Talent acquisition professionals must consider that India may offer them the best opportunities in the more immediate future to address skills shortages (as India has already established itself as a dominant hub for IT professionals). Africa may offer the best opportunities longer-term (assuming the right infrastructure investments are made in the region). That could have a considerable effect on the future of large/medium-sized organizations, as they decide where to locate themselves, either to maximize presence in countries offering a better supply of talent, or to use more remote talent.

Finally, the changing pattern of migration is likely to impact where the most qualified talent will be found in the future. Following the Second World War, Britain attracted migrants to help re-build infrastructure (some from Europe, but mainly from Asia and the Caribbean – the latter being attracted to Britain at a time when the U.S. severely restricted immigration). The brain drain saw scientists moving from Europe to the U.S., and later, the EU allowed freedom of movement of workers, with EU migrants in the U.K. exceeding non-EU migrants. In the U.K., 42% of migrants work in processing plants (cleaning, food prep, etc.) and 26% work as healthcare professionals (50% as healthcare workers in London). India becoming more dominant in the technology sector reflects the reverse brain drain of skills from the U.S. to India (where just 20-30 years previously, migrants moved from India to the U.S. to work in technology). By 2020, China and India will be the main locations attracting talent. Whilst 75% of the world’s population were living in urban areas in 2015, it is predicted that the percentage will rise to 90% by the end of the century. These migration trends partially reflect patterns identified by concentrated population numbers, and will also determine where organizations may decide to locate themselves or use a significantly higher proportion of remote workers to reach the talent needed to sustain them.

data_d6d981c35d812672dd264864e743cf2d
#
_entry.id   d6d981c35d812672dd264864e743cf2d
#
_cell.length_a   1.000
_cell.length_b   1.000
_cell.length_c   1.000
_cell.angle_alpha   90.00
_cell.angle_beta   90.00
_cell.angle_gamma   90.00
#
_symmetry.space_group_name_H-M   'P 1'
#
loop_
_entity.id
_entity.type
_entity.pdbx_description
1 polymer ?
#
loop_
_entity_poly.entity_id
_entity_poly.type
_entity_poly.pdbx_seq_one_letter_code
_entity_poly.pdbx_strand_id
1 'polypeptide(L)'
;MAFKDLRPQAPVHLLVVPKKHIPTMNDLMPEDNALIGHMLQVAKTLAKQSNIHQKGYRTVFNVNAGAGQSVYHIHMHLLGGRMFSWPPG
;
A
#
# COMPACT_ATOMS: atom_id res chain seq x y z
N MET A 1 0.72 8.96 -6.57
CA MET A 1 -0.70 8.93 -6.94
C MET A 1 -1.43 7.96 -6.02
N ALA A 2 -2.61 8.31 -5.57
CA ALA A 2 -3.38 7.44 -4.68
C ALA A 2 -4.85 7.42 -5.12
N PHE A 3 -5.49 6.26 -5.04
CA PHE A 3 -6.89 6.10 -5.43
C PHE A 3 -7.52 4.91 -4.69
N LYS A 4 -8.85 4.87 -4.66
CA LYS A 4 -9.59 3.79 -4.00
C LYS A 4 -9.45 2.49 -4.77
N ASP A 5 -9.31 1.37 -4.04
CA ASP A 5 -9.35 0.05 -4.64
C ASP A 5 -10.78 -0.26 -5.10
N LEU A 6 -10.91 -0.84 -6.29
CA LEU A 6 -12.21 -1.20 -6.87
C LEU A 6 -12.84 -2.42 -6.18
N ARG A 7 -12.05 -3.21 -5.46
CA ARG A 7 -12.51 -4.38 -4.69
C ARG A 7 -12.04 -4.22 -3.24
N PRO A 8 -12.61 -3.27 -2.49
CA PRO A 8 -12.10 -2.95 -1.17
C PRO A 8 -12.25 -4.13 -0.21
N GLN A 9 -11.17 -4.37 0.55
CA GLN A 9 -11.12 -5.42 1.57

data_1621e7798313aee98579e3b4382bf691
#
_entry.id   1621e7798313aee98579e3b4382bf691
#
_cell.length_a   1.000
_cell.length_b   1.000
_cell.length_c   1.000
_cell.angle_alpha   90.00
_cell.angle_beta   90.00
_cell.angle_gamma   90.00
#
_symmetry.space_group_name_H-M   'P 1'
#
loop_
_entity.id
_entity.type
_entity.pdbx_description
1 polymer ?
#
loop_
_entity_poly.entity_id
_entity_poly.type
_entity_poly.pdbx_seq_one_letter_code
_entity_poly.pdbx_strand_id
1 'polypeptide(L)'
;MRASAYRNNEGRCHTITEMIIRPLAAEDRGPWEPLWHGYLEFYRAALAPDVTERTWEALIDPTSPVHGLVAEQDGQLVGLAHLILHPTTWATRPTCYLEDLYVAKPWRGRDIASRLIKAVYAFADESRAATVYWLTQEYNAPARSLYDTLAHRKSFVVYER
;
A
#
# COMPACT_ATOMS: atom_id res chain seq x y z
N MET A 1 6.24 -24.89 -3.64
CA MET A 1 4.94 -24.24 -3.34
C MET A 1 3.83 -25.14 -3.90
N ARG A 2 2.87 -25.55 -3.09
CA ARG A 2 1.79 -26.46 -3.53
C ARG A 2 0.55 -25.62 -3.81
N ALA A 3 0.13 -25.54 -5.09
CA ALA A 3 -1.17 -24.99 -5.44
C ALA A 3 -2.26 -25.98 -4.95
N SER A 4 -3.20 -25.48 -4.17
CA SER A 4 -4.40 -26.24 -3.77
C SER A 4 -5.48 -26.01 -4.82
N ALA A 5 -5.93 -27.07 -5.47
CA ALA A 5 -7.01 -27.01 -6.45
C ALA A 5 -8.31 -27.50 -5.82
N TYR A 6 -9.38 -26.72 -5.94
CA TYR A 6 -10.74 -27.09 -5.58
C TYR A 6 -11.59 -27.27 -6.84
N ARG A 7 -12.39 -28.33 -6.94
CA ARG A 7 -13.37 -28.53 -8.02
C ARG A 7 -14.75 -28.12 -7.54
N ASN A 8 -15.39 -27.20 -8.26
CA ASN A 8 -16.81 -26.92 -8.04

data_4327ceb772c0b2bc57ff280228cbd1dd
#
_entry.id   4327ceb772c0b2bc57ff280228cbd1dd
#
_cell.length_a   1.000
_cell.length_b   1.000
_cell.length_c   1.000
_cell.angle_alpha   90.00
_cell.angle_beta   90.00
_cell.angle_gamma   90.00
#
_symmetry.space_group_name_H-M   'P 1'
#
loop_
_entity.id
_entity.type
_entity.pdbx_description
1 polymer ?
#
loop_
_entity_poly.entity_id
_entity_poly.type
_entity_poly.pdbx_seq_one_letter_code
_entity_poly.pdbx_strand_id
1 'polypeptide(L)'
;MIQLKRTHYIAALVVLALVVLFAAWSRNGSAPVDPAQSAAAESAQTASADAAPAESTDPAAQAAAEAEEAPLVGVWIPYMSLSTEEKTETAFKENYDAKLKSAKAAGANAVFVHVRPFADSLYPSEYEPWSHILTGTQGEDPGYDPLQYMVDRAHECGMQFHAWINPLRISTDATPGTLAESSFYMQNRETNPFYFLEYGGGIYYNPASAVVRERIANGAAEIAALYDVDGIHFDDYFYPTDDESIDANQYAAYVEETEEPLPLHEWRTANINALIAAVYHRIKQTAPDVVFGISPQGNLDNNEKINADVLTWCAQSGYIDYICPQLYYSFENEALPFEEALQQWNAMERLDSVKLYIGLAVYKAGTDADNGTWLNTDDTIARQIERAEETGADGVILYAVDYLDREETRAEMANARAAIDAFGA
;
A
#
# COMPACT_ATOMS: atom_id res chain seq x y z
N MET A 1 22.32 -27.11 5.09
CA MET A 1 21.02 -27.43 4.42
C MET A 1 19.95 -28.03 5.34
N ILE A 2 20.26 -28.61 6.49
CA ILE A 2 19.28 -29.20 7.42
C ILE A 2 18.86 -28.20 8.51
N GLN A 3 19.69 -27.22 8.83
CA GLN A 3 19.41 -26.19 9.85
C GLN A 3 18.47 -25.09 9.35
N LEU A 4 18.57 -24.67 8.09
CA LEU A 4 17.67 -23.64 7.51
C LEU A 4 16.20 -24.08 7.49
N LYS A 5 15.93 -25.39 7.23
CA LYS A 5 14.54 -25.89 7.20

In summary

It is clear by looking at the trends in the world’s population that longer-term skills shortages are likely to have to be addressed by utilizing an increasingly aged population and utilizing talent that is concentrated in just a few regions of the world – parts of Asia and sub-Saharan Africa – due to a combination of population explosion and migration.

That’s a very different scenario to dealing with the here and now of skills shortages, and something talent acquisition professionals/organizations should pay serious attention to.